New HIV vaccine trial, the first in years, to begin – Chicago Tribune

 In Health

After decades of shadowboxing with the human immunodeficiency virus, researchers were encouraged four years ago when a test of a vaccine on 16,000 people in Thailand turned up a previously unknown vulnerability in the resilient pathogen.

The vaccine was only 31 percent effective and wore off over time, so it could not be approved for use in a general population. But the study’s results allowed scientists to exploit the chink in HIV’s armor, reformulate the drug and bring it back for another clinical trial.

Now all eyes are on South Africa, where researchers will begin inoculating thousands of volunteers Monday in the latest – and, some say, most promising – effort to develop a vaccine that prevents the disease. It is only the seventh full-scale human trial for a virus that infects more than 2 million people and kills more than 1 million every year.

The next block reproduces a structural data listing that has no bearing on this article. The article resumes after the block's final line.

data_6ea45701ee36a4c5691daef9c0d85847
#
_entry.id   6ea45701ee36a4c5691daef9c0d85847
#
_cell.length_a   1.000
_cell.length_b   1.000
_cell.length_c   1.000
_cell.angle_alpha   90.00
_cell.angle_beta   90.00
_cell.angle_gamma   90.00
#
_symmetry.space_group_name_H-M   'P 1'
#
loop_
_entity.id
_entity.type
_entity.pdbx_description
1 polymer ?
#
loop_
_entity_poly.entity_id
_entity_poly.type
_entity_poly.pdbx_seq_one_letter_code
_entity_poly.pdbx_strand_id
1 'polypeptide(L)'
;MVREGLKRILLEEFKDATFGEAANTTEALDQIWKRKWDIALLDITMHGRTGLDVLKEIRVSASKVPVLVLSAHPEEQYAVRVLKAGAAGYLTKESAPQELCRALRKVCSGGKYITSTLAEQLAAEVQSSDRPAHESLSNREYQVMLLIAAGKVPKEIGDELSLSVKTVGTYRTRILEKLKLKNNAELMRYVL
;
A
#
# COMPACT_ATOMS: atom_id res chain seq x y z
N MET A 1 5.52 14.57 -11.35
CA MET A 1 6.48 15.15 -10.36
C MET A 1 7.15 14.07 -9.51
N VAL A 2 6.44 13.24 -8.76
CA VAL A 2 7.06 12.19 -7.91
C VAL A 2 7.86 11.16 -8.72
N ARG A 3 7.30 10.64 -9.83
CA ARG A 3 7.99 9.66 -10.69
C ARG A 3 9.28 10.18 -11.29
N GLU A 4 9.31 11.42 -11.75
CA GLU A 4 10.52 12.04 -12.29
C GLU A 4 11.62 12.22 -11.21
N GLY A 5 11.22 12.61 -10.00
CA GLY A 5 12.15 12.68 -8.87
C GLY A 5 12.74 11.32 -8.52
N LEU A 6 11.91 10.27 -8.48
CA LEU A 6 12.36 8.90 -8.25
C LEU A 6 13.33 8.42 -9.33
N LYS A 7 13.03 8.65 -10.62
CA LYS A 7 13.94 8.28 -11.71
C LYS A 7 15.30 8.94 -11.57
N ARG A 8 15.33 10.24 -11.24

“If this study shows efficacy . . . this would be a tectonic, historic event for HIV,” said Nelson L. Michael, director of the U.S. Military HIV Research Program, which led the Thailand study.

Should the vaccine prove to be 50 percent to 60 percent effective, experts say, that would be sufficient for drugmakers Sanofi Pasteur and GSK to begin licensing negotiations with the South African government. While such a rate is well below the acceptable margin for other vaccines, it would still make this one worth producing here – given that nearly 1 in 5 people are infected.

And an agent that works in South Africa could be adjusted later for use against viral subtypes that circulate elsewhere, including in the United States.

“Given that right now we have nothing, we’d be happy if this vaccine were even 45 or 50 percent effective,” said Gita Ramjee, director of the HIV Prevention Research Unit at the Medical Research Council in Durban, which is running two of the 15 trial sites. “Even a modestly effective vaccine like that would have a huge impact here.”

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